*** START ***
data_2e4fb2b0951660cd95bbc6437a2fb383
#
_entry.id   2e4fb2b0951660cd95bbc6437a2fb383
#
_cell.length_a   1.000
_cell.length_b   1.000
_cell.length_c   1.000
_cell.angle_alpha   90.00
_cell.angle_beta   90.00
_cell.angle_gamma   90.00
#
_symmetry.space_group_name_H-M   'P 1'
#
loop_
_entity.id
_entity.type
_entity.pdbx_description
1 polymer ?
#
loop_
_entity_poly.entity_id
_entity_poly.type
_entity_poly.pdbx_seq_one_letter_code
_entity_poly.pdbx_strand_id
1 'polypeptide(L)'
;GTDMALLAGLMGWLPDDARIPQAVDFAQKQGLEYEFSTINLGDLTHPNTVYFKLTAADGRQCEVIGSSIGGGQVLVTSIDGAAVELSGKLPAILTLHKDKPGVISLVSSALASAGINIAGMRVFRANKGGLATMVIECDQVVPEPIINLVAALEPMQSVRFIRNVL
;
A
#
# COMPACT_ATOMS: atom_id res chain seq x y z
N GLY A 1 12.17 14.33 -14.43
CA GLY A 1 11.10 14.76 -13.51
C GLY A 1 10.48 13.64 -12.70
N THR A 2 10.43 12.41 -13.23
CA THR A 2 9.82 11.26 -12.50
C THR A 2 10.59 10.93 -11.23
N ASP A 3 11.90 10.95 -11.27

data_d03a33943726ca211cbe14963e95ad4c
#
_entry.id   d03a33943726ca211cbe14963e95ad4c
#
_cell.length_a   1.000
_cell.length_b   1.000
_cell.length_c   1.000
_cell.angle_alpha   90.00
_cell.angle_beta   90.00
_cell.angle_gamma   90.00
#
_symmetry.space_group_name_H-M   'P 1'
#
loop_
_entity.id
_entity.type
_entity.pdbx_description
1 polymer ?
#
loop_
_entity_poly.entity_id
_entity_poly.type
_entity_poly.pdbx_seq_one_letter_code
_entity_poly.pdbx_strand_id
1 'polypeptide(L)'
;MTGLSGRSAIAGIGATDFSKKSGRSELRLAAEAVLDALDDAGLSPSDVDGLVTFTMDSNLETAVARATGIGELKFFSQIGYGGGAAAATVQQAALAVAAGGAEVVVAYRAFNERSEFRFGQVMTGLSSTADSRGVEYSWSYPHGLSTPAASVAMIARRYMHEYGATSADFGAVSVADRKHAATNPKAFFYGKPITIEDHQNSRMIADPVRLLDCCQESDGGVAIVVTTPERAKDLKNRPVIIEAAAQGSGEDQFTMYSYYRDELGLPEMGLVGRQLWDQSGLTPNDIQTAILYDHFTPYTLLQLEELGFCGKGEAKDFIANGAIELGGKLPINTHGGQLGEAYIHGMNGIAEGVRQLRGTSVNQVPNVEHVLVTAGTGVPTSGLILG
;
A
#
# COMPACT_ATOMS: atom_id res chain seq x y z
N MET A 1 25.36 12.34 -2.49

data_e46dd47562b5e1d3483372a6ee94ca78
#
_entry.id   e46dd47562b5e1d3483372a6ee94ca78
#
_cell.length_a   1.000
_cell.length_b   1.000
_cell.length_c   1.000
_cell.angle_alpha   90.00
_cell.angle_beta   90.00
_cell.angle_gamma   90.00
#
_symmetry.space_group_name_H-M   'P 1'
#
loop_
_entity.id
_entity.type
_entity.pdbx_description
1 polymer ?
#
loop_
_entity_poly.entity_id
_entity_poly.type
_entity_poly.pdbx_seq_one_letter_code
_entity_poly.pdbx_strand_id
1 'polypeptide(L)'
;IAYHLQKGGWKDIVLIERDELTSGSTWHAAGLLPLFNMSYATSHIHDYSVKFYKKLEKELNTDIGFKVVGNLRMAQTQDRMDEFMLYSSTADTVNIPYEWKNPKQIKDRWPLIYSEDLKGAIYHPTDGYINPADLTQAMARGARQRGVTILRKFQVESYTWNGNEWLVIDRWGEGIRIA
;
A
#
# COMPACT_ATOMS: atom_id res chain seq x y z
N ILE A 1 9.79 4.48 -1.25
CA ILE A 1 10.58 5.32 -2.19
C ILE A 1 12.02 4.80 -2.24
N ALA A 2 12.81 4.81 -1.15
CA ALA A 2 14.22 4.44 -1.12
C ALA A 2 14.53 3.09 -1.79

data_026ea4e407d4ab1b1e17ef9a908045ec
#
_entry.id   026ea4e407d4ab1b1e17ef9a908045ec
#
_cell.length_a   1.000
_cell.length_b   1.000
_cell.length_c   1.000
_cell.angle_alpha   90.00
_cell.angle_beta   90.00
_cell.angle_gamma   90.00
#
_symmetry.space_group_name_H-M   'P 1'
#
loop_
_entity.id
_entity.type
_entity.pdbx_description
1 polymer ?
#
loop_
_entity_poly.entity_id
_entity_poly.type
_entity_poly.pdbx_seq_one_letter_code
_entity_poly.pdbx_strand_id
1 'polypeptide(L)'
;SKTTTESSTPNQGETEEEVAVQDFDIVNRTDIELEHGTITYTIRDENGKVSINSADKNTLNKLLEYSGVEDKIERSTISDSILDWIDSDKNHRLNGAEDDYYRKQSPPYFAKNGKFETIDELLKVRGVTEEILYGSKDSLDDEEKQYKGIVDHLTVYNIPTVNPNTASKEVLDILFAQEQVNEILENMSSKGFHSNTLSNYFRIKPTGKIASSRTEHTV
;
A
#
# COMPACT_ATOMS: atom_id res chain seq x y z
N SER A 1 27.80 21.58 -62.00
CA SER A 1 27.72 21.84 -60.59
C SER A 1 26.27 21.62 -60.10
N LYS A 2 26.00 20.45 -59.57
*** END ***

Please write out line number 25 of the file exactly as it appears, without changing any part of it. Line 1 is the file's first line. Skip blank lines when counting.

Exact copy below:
1 'polypeptide(L)'